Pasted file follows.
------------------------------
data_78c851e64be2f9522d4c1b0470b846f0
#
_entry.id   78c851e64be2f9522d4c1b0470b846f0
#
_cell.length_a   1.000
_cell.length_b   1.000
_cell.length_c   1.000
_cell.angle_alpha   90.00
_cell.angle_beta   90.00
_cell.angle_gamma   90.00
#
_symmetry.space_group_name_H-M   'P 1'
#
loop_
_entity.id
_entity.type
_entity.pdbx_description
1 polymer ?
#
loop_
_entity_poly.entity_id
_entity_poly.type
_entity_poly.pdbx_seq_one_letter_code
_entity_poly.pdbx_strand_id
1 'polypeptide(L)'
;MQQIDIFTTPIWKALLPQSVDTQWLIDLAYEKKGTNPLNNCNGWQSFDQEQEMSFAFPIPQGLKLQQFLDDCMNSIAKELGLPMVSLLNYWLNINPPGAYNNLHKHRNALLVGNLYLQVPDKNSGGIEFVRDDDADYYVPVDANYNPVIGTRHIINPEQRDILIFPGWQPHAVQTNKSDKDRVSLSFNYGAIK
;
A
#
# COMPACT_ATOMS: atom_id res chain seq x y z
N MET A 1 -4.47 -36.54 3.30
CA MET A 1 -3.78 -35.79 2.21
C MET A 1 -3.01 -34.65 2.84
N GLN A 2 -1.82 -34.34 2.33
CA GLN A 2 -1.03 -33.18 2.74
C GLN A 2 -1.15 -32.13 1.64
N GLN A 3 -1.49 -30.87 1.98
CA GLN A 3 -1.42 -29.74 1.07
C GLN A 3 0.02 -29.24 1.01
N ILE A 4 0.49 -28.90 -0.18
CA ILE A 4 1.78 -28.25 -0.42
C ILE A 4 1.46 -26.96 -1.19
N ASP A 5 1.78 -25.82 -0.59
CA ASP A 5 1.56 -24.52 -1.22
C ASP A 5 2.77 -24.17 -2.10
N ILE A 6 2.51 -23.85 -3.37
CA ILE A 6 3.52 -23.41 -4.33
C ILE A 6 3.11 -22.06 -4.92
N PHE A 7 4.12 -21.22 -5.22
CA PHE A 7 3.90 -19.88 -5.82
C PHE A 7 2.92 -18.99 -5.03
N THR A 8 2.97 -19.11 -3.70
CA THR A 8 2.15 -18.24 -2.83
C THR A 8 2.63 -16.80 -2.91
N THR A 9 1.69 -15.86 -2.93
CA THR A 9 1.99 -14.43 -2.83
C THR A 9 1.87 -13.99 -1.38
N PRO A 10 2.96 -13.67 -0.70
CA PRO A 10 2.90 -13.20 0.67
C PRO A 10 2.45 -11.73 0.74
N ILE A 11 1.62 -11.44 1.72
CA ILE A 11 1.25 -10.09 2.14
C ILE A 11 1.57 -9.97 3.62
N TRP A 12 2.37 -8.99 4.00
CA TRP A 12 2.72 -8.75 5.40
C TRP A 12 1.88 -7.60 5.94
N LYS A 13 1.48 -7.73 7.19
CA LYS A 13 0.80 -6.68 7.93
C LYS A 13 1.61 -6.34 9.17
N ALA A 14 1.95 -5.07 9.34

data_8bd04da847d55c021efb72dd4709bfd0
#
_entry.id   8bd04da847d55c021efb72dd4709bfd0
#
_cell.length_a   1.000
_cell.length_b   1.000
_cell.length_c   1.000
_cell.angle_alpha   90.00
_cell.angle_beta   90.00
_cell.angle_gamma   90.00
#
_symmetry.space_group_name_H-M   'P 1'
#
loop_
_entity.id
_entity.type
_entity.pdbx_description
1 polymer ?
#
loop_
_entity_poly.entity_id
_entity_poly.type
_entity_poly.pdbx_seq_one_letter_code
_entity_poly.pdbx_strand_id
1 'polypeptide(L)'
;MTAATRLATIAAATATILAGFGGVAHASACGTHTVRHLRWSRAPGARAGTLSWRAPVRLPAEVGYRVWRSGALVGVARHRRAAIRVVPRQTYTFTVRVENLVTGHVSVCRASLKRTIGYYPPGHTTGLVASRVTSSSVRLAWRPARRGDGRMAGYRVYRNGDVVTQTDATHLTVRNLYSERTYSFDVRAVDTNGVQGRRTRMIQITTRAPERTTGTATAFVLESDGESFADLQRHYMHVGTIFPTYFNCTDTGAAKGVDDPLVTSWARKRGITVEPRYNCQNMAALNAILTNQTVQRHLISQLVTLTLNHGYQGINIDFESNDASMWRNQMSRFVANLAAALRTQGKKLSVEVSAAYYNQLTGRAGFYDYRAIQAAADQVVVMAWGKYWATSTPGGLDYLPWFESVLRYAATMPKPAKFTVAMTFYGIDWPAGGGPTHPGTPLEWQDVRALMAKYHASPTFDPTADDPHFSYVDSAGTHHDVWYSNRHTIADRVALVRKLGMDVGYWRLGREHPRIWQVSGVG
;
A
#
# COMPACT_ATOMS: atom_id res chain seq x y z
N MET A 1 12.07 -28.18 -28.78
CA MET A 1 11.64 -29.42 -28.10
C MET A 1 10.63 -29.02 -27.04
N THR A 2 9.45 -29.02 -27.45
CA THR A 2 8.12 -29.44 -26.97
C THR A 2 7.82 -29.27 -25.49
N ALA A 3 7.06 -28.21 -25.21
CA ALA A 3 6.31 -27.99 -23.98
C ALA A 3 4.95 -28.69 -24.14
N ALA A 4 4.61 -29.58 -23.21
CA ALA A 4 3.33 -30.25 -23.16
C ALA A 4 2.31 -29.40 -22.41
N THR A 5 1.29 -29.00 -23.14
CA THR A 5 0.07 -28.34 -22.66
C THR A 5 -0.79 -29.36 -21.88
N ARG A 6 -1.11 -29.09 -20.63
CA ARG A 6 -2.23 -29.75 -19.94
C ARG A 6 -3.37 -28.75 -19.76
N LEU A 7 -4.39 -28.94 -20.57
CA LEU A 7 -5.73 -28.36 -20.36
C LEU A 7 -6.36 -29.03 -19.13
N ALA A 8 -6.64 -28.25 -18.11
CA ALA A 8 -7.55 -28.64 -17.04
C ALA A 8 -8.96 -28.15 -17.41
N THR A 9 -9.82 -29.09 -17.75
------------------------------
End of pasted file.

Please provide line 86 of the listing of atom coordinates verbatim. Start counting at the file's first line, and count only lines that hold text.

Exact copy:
_entity.type